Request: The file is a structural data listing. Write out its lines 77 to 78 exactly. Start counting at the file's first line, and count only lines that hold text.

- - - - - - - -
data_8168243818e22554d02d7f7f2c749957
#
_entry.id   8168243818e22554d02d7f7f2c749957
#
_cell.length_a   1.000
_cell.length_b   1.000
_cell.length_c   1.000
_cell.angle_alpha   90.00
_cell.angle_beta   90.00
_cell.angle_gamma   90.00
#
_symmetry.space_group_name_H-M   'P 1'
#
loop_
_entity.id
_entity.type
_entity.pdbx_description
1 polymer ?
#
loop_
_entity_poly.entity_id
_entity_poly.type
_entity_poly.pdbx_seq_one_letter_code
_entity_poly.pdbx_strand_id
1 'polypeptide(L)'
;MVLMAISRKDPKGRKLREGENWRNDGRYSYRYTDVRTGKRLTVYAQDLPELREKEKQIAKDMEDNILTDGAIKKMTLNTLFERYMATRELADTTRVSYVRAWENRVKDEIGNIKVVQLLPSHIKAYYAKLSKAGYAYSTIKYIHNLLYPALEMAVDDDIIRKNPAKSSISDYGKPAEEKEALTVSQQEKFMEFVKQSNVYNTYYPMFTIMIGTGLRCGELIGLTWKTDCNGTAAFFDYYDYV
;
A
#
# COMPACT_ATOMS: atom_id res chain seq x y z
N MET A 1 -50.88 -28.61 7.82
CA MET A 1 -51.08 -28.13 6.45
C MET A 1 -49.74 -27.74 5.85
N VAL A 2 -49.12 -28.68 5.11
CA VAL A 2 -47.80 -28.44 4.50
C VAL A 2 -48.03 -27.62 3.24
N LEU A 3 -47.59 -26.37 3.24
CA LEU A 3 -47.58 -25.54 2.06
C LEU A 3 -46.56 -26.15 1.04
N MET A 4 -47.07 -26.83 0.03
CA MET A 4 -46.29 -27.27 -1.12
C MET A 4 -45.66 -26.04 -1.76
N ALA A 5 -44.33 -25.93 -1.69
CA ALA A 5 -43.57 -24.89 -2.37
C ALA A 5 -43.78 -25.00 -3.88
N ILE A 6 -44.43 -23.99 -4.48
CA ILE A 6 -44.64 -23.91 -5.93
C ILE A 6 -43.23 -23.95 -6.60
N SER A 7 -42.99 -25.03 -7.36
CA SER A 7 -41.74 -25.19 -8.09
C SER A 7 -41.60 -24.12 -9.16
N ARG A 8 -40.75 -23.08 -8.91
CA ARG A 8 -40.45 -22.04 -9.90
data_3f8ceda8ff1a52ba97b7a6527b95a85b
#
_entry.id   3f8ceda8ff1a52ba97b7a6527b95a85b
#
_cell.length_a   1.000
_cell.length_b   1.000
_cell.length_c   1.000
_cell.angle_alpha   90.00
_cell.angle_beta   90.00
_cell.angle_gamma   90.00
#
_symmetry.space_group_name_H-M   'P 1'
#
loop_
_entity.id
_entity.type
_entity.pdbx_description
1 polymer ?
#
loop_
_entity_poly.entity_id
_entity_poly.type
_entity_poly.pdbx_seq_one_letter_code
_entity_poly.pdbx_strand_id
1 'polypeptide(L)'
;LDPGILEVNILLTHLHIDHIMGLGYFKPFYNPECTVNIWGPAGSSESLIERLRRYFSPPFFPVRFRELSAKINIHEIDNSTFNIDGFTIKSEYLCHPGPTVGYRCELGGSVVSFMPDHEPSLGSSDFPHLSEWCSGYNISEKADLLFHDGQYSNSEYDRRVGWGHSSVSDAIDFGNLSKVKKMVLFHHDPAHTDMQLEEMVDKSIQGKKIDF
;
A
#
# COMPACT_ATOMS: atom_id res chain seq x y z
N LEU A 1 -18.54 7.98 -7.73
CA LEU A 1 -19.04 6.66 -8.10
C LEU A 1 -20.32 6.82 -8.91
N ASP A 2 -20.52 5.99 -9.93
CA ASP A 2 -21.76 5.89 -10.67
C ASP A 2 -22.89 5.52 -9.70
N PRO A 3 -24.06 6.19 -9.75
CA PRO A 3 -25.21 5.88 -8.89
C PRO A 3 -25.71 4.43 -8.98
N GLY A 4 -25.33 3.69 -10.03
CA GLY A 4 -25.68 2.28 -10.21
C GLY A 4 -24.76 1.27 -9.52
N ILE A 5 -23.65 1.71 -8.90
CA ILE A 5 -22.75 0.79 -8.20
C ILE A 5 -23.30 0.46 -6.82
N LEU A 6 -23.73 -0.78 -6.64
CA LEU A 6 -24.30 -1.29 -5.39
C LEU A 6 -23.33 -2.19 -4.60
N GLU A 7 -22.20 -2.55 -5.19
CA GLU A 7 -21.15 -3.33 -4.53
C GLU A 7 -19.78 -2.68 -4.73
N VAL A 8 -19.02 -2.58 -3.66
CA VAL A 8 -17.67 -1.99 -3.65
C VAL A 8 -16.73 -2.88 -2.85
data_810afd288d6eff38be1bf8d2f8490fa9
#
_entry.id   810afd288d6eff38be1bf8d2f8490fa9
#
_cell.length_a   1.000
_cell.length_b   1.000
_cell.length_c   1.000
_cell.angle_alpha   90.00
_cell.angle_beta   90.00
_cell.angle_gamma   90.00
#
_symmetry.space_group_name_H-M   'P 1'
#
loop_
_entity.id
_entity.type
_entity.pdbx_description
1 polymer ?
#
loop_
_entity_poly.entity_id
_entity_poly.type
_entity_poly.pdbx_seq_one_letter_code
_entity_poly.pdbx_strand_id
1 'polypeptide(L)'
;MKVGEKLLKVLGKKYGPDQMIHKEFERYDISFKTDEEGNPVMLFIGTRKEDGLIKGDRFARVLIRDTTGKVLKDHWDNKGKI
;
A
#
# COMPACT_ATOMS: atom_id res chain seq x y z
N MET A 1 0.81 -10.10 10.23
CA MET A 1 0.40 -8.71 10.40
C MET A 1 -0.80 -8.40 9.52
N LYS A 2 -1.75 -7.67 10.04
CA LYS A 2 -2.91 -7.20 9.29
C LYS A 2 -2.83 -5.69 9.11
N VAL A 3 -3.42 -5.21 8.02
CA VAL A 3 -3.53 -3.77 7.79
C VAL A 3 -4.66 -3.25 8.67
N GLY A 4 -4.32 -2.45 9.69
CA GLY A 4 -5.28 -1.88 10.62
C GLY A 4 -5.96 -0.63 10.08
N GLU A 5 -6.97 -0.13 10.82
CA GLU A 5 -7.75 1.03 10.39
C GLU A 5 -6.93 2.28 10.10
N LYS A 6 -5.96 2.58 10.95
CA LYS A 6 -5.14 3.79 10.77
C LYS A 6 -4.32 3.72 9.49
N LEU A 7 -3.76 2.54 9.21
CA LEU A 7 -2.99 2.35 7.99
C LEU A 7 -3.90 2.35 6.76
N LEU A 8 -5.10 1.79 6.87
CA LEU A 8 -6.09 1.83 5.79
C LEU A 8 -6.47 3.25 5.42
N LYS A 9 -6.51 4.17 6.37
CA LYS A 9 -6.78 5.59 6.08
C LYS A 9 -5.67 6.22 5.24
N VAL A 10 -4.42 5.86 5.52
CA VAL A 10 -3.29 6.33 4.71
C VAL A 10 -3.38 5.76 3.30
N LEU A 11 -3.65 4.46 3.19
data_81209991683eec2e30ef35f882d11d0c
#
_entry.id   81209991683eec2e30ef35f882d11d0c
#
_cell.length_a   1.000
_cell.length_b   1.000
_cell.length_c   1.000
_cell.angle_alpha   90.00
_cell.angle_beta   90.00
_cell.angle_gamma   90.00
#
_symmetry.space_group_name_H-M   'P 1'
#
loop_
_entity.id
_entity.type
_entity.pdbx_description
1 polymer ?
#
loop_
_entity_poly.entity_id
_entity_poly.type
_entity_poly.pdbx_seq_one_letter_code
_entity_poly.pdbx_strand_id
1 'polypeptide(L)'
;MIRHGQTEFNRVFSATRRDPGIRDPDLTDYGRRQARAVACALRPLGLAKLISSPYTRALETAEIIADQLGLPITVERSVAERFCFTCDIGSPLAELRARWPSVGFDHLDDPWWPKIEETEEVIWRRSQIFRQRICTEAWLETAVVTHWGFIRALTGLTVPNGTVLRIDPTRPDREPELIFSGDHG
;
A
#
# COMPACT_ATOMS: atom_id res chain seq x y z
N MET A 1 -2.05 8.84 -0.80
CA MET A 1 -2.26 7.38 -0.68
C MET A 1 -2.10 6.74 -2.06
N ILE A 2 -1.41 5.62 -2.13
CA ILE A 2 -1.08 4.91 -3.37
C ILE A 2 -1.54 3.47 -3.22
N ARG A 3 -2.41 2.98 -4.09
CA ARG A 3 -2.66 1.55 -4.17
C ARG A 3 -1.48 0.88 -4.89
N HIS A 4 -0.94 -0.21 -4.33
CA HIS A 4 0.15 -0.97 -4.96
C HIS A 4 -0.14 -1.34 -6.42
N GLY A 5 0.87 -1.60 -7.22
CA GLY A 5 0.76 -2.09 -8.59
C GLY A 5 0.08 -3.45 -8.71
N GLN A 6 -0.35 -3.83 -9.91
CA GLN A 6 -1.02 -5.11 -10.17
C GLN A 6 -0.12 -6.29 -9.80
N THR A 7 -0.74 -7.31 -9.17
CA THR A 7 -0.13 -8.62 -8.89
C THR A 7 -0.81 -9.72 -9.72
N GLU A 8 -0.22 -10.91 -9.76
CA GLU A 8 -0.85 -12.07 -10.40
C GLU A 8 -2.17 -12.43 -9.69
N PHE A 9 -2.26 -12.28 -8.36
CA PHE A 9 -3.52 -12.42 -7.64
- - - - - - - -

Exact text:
_entity_poly.pdbx_strand_id
1 'polypeptide(L)'